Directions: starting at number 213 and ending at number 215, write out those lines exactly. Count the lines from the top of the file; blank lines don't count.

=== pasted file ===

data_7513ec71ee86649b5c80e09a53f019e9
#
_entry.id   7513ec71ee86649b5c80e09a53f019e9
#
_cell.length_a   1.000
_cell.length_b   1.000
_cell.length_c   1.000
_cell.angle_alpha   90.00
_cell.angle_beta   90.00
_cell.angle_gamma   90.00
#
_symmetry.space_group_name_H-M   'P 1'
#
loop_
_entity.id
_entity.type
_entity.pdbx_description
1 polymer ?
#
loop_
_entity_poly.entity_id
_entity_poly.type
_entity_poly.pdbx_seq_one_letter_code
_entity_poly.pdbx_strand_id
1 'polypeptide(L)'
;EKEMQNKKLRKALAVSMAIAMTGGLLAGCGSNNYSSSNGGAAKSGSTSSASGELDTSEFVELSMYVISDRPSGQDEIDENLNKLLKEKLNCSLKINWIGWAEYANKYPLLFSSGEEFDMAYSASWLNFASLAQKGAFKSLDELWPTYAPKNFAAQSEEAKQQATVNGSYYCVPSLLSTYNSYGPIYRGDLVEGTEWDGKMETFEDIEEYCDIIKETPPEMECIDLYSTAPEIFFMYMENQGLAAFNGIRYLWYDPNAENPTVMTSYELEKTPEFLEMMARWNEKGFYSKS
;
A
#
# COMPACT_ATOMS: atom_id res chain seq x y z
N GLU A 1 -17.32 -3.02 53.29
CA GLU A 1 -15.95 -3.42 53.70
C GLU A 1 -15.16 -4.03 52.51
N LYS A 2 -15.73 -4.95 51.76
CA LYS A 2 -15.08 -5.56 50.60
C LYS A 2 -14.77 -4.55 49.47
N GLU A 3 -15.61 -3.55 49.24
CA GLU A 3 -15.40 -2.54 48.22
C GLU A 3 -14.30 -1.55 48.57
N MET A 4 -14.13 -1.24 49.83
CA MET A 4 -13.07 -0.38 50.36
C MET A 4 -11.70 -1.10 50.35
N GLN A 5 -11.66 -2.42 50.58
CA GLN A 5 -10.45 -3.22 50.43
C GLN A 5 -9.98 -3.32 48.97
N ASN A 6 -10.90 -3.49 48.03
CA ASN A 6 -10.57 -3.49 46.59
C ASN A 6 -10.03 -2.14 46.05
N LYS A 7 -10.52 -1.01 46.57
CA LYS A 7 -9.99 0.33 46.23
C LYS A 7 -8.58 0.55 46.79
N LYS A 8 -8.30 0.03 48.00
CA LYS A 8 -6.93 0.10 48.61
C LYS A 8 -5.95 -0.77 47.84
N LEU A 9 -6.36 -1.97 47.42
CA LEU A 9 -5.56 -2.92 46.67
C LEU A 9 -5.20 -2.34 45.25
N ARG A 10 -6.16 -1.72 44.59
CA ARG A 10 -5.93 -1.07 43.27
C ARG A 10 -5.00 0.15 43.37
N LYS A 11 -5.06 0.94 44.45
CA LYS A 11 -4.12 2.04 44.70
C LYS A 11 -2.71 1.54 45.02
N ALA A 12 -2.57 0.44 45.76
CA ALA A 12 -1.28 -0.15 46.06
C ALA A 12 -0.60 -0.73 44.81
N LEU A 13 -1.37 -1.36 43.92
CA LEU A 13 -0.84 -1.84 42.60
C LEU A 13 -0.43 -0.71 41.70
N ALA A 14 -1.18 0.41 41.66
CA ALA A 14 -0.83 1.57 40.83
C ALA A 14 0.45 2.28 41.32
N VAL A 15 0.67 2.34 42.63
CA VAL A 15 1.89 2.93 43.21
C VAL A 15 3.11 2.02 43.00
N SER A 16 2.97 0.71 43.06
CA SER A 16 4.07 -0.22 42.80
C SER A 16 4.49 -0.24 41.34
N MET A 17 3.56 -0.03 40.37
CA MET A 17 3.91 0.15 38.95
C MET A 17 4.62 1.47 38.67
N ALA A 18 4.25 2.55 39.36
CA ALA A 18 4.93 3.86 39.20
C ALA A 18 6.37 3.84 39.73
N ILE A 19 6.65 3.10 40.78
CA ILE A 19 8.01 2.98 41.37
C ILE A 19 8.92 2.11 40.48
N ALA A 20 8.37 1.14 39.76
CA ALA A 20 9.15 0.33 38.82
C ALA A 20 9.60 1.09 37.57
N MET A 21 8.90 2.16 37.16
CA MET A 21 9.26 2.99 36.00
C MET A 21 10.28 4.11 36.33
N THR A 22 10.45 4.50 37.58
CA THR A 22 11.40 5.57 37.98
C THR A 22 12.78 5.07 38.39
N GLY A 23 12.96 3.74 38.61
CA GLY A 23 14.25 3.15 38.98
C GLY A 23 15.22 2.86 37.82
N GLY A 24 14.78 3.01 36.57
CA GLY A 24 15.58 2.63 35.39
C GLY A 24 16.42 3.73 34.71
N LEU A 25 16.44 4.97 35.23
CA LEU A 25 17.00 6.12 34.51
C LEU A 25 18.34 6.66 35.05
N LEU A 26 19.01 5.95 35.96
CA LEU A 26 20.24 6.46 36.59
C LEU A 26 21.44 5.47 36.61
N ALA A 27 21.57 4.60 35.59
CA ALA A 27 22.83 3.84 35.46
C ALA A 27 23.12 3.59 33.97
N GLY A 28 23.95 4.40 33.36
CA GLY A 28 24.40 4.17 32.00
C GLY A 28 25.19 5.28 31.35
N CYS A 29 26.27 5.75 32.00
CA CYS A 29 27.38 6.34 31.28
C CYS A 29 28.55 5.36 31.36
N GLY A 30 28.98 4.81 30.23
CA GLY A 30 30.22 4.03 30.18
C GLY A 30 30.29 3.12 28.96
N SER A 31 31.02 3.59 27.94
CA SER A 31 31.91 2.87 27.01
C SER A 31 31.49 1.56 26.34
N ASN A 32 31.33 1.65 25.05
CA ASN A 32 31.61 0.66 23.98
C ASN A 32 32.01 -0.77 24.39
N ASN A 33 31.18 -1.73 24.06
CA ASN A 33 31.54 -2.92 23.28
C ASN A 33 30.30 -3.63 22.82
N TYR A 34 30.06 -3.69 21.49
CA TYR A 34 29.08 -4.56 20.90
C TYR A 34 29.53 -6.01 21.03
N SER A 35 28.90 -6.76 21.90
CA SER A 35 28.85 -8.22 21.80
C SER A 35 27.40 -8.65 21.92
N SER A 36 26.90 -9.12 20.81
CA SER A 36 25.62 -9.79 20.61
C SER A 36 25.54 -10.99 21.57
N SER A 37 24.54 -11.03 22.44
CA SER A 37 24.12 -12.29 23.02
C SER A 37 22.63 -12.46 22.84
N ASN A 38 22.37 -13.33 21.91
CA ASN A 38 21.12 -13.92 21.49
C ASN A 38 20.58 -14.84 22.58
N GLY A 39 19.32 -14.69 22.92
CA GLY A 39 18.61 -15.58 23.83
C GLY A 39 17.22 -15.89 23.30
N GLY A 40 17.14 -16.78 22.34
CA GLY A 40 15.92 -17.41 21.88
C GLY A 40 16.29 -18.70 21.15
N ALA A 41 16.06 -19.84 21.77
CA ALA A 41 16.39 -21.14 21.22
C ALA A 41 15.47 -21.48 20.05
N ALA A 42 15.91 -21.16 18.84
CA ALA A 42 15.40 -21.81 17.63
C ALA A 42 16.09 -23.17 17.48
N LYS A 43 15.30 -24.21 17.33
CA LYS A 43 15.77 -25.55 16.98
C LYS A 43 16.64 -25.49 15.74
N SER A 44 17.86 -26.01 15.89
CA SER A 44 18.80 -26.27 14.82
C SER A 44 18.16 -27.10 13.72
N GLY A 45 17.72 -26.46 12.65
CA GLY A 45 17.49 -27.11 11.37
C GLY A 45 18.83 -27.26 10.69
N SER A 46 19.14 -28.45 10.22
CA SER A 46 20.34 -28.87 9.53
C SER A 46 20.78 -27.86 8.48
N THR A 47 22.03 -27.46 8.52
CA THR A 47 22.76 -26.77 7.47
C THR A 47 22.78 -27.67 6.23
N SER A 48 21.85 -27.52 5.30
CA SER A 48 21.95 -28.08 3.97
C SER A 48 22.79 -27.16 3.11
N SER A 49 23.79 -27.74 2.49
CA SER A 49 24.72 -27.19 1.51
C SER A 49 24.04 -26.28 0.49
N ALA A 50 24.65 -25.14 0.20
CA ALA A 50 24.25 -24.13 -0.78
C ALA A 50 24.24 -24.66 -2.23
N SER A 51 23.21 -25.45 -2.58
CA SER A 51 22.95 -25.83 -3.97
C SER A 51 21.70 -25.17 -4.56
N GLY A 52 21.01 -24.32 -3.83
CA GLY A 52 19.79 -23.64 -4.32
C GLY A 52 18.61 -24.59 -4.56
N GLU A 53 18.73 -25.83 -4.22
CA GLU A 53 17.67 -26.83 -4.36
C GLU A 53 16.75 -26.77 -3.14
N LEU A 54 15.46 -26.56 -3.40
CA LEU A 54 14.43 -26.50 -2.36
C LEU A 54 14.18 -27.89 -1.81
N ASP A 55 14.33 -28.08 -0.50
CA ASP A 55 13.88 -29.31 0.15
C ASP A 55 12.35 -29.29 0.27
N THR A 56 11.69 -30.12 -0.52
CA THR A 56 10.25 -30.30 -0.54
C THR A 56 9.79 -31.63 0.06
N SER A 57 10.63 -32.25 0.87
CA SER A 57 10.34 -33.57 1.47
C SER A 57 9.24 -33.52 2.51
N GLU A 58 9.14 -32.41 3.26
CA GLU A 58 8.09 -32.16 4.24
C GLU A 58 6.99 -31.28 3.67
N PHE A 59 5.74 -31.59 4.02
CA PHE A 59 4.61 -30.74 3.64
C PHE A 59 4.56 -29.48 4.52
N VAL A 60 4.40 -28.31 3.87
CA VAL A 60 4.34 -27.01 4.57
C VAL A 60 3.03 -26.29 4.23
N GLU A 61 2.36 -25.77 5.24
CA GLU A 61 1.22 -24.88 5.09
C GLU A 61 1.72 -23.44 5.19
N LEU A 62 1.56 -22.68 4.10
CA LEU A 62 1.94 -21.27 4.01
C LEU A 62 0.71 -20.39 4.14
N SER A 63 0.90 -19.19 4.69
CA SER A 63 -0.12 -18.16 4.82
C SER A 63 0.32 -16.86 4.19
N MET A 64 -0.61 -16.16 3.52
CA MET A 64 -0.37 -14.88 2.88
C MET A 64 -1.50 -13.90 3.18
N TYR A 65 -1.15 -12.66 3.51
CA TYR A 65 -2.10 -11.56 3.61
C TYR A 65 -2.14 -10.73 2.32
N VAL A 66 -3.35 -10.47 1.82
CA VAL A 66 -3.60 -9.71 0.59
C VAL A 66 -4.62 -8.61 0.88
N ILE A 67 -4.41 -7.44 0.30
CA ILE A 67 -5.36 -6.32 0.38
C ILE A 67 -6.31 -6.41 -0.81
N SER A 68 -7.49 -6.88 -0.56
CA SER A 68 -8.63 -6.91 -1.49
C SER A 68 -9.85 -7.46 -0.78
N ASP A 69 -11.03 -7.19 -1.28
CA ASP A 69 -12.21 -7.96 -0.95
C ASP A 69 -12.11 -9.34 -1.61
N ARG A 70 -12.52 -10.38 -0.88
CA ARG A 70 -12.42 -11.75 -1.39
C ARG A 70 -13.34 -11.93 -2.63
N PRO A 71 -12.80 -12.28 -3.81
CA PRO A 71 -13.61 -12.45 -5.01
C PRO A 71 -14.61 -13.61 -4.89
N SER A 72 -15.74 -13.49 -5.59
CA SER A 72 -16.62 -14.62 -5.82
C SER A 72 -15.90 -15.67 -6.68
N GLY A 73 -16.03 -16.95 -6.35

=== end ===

C GLU A 61 1.72 -23.44 5.19
N LEU A 62 1.56 -22.68 4.10
CA LEU A 62 1.94 -21.27 4.01